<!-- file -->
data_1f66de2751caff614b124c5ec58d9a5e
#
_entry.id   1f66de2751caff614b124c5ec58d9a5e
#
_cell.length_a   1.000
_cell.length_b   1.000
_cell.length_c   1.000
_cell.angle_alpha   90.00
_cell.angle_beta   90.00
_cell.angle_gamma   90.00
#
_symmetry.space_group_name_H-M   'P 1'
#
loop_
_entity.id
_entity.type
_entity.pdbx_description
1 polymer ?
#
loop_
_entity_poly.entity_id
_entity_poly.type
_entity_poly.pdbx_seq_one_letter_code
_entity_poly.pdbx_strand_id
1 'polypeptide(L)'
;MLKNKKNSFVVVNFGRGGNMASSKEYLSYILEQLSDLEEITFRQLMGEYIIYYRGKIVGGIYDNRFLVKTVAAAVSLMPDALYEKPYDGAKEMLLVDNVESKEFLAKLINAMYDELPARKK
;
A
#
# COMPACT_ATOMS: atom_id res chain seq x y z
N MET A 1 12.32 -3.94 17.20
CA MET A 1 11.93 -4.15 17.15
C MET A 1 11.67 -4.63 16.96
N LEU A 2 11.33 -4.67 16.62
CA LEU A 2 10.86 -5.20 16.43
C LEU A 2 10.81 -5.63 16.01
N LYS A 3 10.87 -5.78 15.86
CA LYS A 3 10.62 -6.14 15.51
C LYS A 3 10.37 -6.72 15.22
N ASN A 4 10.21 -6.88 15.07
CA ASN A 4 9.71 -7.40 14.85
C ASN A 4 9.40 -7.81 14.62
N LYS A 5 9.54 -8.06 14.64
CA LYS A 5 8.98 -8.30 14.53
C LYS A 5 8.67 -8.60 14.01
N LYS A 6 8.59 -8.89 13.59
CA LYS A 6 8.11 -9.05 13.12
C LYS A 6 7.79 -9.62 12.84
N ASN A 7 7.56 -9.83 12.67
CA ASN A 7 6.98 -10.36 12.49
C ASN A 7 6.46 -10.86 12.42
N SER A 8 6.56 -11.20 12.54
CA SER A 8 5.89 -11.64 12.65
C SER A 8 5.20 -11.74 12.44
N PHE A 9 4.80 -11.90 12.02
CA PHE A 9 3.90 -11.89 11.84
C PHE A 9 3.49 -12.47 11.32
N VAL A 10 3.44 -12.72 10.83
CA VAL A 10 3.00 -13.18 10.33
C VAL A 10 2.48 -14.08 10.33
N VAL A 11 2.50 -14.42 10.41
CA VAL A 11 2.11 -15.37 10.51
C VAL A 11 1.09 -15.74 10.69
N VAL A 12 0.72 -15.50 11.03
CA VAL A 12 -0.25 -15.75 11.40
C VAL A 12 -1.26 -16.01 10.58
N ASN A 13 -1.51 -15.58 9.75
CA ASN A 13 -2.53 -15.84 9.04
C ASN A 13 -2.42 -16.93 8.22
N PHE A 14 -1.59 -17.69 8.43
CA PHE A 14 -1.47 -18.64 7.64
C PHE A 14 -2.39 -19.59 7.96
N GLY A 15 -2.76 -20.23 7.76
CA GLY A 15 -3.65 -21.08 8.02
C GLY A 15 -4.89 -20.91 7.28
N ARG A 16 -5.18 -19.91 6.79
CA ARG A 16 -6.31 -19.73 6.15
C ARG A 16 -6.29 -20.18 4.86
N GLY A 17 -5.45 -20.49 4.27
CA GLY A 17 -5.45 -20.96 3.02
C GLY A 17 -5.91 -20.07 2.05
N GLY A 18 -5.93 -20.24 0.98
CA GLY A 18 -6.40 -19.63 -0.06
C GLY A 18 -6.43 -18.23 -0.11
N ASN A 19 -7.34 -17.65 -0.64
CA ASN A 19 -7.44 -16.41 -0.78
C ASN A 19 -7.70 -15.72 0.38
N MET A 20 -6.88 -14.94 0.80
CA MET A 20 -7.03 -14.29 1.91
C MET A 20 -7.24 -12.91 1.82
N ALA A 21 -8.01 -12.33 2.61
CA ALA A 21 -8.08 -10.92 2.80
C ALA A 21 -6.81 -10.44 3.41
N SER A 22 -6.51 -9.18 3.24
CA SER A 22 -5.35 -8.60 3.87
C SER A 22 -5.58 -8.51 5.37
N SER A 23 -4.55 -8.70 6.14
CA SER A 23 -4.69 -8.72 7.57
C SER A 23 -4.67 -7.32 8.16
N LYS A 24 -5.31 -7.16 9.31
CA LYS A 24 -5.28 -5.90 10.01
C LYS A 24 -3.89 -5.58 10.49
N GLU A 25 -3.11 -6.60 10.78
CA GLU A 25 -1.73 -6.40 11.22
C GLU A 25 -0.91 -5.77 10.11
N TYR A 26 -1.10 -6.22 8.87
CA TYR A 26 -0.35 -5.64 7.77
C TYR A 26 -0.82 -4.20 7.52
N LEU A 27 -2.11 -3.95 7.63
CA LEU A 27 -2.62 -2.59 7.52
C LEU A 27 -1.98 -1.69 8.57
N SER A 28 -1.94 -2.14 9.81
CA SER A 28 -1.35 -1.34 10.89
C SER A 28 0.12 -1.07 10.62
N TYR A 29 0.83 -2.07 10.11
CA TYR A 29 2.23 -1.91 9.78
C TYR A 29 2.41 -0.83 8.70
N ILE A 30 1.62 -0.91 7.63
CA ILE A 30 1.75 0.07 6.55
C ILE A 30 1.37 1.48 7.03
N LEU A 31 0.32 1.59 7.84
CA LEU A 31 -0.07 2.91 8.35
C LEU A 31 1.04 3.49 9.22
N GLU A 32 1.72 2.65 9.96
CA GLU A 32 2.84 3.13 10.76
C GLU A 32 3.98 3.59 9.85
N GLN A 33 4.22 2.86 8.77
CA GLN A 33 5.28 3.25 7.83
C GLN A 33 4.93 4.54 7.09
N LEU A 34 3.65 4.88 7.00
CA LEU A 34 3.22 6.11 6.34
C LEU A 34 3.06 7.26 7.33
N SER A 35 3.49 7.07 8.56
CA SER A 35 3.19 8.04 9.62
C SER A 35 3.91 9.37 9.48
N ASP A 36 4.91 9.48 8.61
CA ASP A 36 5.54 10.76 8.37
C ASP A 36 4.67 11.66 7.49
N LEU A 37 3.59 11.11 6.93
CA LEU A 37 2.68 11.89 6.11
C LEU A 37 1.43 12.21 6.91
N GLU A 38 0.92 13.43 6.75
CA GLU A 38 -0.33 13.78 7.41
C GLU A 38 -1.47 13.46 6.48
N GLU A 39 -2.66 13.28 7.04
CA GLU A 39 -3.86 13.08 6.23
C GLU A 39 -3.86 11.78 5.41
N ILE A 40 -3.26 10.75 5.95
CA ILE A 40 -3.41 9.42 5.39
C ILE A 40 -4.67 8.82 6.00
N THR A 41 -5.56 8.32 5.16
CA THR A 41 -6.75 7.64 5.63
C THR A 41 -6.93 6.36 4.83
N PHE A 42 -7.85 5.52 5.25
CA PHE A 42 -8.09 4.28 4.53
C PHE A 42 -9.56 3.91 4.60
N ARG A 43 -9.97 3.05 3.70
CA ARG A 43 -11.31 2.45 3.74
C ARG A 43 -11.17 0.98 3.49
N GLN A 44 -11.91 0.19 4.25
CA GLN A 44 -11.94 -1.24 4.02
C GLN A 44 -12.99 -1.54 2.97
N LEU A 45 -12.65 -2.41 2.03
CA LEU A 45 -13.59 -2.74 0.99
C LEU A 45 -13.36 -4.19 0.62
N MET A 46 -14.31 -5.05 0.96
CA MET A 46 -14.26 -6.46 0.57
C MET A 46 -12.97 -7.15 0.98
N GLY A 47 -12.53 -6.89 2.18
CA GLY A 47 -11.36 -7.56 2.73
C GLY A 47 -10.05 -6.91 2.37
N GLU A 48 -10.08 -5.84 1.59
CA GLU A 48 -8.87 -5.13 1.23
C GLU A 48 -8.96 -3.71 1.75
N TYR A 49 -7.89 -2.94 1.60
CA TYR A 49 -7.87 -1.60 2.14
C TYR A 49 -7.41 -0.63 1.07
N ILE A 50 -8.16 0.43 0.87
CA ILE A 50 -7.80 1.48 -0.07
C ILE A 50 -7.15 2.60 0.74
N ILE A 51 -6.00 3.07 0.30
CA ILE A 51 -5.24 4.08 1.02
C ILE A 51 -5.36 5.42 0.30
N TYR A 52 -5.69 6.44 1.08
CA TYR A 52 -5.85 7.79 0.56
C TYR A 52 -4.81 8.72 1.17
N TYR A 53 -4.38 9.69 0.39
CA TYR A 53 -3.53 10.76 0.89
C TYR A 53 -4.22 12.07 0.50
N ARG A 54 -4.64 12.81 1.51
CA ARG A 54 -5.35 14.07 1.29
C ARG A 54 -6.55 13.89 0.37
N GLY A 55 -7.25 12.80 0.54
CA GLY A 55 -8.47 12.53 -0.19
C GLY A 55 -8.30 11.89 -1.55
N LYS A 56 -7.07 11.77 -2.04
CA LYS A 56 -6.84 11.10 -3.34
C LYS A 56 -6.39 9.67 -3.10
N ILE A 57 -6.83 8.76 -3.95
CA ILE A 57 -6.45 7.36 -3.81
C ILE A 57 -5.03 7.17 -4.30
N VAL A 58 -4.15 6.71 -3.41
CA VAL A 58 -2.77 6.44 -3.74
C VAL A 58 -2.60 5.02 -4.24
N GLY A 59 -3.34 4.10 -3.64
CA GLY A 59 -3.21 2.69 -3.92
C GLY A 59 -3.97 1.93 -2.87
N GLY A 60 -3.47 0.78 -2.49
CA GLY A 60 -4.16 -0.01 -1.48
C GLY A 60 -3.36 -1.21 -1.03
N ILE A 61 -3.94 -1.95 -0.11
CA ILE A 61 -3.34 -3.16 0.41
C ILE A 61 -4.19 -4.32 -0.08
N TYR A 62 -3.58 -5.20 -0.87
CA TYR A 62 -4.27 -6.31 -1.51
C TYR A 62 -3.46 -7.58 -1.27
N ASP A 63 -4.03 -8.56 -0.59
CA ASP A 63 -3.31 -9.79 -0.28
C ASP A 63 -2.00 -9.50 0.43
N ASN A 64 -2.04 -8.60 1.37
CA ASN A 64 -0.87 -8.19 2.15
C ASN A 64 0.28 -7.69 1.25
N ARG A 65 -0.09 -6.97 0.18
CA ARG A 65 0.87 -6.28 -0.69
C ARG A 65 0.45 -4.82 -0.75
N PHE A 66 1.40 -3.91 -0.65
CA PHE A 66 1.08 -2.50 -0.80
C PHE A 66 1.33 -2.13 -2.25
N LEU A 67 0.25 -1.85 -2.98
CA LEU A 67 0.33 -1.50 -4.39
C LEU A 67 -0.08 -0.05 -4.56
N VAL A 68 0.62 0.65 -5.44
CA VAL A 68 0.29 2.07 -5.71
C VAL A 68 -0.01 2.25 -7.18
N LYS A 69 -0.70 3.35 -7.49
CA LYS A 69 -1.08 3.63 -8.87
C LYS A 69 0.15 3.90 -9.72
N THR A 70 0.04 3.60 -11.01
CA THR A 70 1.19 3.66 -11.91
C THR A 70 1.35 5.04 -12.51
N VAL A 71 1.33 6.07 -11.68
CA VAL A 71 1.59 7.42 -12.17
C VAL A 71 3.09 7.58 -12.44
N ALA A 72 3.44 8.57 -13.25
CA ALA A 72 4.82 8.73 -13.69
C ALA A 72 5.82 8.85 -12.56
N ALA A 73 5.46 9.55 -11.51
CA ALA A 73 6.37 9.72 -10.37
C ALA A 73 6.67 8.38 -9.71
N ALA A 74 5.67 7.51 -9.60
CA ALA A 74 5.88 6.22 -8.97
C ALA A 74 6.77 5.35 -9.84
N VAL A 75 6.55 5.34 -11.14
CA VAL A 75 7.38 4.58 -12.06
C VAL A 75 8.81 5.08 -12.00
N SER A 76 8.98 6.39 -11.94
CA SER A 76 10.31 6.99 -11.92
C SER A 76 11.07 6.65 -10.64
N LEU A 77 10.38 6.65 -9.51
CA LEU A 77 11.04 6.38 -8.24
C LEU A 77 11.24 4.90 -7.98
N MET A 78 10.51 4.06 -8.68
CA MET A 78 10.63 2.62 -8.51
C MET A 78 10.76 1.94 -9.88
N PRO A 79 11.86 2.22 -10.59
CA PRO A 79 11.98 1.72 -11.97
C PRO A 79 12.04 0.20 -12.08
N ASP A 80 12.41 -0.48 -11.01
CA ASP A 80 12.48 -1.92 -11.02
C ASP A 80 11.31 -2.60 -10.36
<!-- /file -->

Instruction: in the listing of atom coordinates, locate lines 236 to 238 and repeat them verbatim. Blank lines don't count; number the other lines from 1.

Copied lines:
CA LYS A 69 -1.08 3.63 -8.87
C LYS A 69 0.15 3.90 -9.72
N THR A 70 0.04 3.60 -11.01